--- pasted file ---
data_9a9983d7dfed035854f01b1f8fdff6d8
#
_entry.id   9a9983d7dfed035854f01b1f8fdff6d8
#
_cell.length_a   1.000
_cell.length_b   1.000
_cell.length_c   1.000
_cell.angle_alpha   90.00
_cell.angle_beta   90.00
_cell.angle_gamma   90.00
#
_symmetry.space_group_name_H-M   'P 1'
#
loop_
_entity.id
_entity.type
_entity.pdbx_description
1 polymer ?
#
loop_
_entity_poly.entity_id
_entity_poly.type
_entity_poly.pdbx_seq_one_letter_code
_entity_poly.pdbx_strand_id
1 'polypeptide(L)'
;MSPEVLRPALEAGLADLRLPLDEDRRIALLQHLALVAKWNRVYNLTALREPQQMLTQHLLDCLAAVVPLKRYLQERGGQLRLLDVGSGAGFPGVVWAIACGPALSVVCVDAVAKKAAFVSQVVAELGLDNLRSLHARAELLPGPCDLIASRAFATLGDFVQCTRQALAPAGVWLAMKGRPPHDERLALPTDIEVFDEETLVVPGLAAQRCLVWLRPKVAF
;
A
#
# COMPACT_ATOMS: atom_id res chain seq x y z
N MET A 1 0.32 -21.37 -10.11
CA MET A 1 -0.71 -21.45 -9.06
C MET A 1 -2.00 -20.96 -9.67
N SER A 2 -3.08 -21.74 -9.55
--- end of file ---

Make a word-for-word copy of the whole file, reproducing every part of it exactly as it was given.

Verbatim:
data_9a9983d7dfed035854f01b1f8fdff6d8
#
_entry.id   9a9983d7dfed035854f01b1f8fdff6d8
#
_cell.length_a   1.000
_cell.length_b   1.000
_cell.length_c   1.000
_cell.angle_alpha   90.00
_cell.angle_beta   90.00
_cell.angle_gamma   90.00
#
_symmetry.space_group_name_H-M   'P 1'
#
loop_
_entity.id
_entity.type
_entity.pdbx_description
1 polymer ?
#
loop_
_entity_poly.entity_id
_entity_poly.type
_entity_poly.pdbx_seq_one_letter_code
_entity_poly.pdbx_strand_id
1 'polypeptide(L)'
;MSPEVLRPALEAGLADLRLPLDEDRRIALLQHLALVAKWNRVYNLTALREPQQMLTQHLLDCLAAVVPLKRYLQERGGQLRLLDVGSGAGFPGVVWAIACGPALSVVCVDAVAKKAAFVSQVVAELGLDNLRSLHARAELLPGPCDLIASRAFATLGDFVQCTRQALAPAGVWLAMKGRPPHDERLALPTDIEVFDEETLVVPGLAAQRCLVWLRPKVAF
;
A
#
# COMPACT_ATOMS: atom_id res chain seq x y z
N MET A 1 0.32 -21.37 -10.11
CA MET A 1 -0.71 -21.45 -9.06
C MET A 1 -2.00 -20.96 -9.67
N SER A 2 -3.08 -21.74 -9.55